Nic Brunsdon graduated in 2004 and is a registered architect running his own practice. He is director and founder of POSTArchitecture, Posit and Spacemarket. Plus he is WA Chapter Councillor RAIA 2015 and was awarded the National Emerging Architect Prize 2015. AN You have been making waves both locally and nationally through your recent work and have championed a new model of creative practice. What has been the driving force behind your architectural education and early career? Nic Brunsdon The frustration of seeing architects pushed to the periphery as a kind of façade-making, decorative role, rather than being integral to the realisation of built spaces and projects. A lot of it is our own fault. As architects we are the world’s great generalists and are therefore perfect to sit, lead, dream, direct, enact and procure this stuf. When architecture is done well, it doesn’t prioritise one thing over another, it’s a symphony. I’m driven to resist specialisation; I try to be really broad with my skill set. I even did a business course two years ago, so I could sit at that table and engage in those discussions. AN What do you think of the role of mentorship in architecture? NB Very important. We’ve recently had dealings with larger ﬁrms who have treated us terribly and tried to stomp us out of the process. At times like this you wonder, how big is big enough? I remember being told: when you reach a higher level make sure you send the elevator back down to bring the next generation up with you.
Maybe the solution is to create your own job, create your own future, your own possibilities. That’s why we have Posit, our research arm of 10 to 12 people, predominantly university students, who are thinking about what they want to do as they inch toward graduation. The idea was to help them direct their own path by providing space, experience and structure. But they bring their own ideas to the table. We’ve also got Nick, our 65-year-old architect builder and Emma, our business manager in her mid-30s. Our point is that it doesn’t work hierarchically; everyone has something to add, so you’ve got to tap knowledge from everywhere. AN Any advice to graduates? NB The world will change tomorrow if everyone stopped working for big ﬁrms. If everyone could just take ﬁve years from the day they graduate to really do the thing they’re passionate about, and it might mean having to forgo some money or getting a house straightaway, but I mean really chase hard the thing that you love, ﬁnd the area you can add a special skill, or make a diference in a problem you see in the world. This may not be traditional architecture as we know it, but the learning and training you get from an architecture degree makes you inherently prepared to tackle anything. That would be my advice. AN What is your biggest doubt/fear at this point (if any)? NB That’s really good, I don’t know. Haven’t thought about it, because if I did I might not do anything. I’m an endless optimist. Failure is feedback. So the worst that can happen is you get feedback. So set out to fail. What’s the worst that could happen? You fail, you learn, you go again.
02. (previous page) Project render courtesy Slavicek Studio Architecture
03. (previous page) Robert Slavicek courtesy Slavicek Studio
FEATURE Penny Craswell
ZAHA HADIDâ€™S BUILT LEGACY
FEATURE Penny Craswell
built work. However, soon after, the many competition entries, particularly for museums and cultural buildings, started to bear fruit. While the 1990s saw only a handful of larger built architectural works completed, in the 2000s, the ﬁrm launched at least a dozen, with this decade predicted to double that number.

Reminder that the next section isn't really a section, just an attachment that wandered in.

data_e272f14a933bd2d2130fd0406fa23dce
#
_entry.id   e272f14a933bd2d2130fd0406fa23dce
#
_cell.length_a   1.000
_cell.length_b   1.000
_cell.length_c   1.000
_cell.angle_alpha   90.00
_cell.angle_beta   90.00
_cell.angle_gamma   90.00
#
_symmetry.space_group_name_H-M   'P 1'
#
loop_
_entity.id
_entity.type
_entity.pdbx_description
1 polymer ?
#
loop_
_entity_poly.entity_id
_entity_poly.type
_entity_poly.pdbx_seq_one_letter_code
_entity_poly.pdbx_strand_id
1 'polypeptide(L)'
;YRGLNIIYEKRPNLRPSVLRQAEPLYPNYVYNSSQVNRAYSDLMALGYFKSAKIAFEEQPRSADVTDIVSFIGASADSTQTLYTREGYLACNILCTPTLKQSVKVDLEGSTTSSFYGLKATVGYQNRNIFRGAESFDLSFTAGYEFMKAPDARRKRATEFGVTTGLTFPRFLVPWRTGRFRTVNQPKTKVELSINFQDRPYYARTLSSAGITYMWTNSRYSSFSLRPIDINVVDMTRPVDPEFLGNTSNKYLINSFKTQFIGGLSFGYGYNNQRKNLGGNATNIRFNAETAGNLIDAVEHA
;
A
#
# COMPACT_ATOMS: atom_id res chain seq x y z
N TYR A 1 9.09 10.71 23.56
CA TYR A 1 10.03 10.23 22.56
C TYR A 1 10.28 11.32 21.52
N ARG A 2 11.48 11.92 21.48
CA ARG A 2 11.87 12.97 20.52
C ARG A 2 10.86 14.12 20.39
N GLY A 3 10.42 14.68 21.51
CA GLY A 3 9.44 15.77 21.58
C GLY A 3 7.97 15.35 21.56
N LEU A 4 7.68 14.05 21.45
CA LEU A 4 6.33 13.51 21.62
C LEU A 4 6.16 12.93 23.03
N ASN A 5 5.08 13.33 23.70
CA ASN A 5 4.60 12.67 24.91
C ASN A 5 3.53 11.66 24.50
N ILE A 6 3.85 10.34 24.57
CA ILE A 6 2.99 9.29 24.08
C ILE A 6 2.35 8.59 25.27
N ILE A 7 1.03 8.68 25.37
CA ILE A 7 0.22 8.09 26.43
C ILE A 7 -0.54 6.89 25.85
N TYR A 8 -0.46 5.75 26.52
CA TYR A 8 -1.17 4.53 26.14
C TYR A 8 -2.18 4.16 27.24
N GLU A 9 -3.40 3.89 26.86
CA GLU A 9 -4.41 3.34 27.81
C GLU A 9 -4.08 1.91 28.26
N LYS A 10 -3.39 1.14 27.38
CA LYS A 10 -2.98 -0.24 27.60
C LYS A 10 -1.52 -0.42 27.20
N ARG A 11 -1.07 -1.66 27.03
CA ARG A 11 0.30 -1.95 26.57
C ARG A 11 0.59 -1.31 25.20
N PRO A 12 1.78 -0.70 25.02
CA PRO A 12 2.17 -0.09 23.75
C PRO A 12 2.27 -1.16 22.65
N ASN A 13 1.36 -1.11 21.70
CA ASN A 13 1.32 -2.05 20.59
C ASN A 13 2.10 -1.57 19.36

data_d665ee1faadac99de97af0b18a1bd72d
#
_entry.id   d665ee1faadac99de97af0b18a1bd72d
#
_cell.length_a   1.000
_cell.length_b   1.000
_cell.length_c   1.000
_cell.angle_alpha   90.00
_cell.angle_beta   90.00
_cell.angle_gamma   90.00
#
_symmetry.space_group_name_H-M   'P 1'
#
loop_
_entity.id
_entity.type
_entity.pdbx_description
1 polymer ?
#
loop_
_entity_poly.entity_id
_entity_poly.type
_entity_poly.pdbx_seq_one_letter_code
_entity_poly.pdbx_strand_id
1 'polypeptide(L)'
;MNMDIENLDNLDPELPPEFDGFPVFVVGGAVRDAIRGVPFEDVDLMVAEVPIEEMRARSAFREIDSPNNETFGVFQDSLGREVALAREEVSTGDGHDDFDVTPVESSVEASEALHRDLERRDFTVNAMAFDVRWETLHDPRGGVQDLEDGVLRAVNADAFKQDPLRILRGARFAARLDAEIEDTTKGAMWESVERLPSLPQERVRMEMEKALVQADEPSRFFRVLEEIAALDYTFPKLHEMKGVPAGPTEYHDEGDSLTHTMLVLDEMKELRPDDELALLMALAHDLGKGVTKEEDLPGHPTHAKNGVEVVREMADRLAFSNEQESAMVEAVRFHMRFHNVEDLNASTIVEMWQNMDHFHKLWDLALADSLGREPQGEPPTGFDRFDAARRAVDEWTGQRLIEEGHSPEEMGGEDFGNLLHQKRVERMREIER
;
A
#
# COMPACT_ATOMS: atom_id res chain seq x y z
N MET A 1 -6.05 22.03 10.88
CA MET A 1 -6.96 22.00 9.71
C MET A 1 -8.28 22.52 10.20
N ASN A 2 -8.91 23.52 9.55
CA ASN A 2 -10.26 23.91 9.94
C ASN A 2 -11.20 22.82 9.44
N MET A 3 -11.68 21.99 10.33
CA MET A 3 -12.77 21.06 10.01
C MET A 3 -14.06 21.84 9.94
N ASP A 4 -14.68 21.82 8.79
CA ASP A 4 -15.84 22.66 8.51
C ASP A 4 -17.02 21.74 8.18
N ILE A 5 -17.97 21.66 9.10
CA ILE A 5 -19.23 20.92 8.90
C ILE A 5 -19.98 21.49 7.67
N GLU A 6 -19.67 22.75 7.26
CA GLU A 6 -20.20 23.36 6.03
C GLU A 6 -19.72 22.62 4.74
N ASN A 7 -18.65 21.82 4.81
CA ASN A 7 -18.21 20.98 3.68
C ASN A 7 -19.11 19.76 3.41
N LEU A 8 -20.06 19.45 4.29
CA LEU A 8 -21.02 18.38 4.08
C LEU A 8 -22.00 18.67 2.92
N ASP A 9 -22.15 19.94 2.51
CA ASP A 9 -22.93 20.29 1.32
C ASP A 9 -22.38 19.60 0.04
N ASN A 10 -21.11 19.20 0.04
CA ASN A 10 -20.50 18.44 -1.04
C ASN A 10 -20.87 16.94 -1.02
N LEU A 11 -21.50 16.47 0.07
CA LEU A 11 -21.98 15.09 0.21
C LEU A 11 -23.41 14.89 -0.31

On 31 March 2016, it was conﬁrmed that Zaha Hadid had died in a Miami hospital at the age of 65, leaving behind a signiﬁcant legacy of over 30 built architectural works, with another 36 projects currently under construction around the world. The outpouring of condolences and grief was led by both well-known architectural ﬁgures around the world, and public ﬁgures. Daniel Libeskind wrote: “Devastated by the loss of a great architect and colleague today. Her spirit will live on in her work and studio. Our hearts go out.” Hadid was signiﬁcant for many things, including being the ﬁrst woman to win the Pritzker Prize (2014) and the RIBA Royal Gold Medal (2016), and she was a symbol and role model for so many architects around the world. She was also famous for her loud personality, for being a ‘starchitect’ and for being caught up in various controversies, inﬂamed by the media. But I prefer to focus on her work and, in particular, on her built architectural work. Hadid started her practice in London in 1980 after completing her architectural studies at the Architectural Association in London, where she studied under Rem Koolhaas and Elia Zenghelis, her graduation project inspired by the Russian suprematism of Kazimir Malevich. Born in Baghdad, her cultural background combined with her interest in Russian constructivism and suprematism to inform her early architectural work – studying paintings that sought to reinvent architecture and the landscape through an exploded geometric expression. During the early years of her practice, Hadid rejected postmodernism’s pastiche of architectural styles, instead claiming that modernism was an unﬁnished project.1 Her vision of the future created a uniformity of style, not only bringing an exploded, linear style to her proposed buildings, but also subsuming the surrounding landscape into this same lens, ofering a new vision of reality that was ﬁrmly planted in the future. Probably her bestknown work from this time was a competition entry for The Peak (1982–83), a leisure club in Hong Kong, that seemed to cut through the mountainside with a series of distinctive horizontal layers and ﬂoating voids. Hadid wrote: “A suprematist geology (materials that are impacted vertically and horizontally) characterises this clif top resort… the architecture is like a knife slicing through the site, cutting through traditional principles of organisation and constructing new ones, defying nature and taking care not to destroy it.”2 Although Hadid won the competition, the project was never built (the developer went bankrupt) and this, along with many other projects, led to a reputation for Hadid as a “paper architect”, without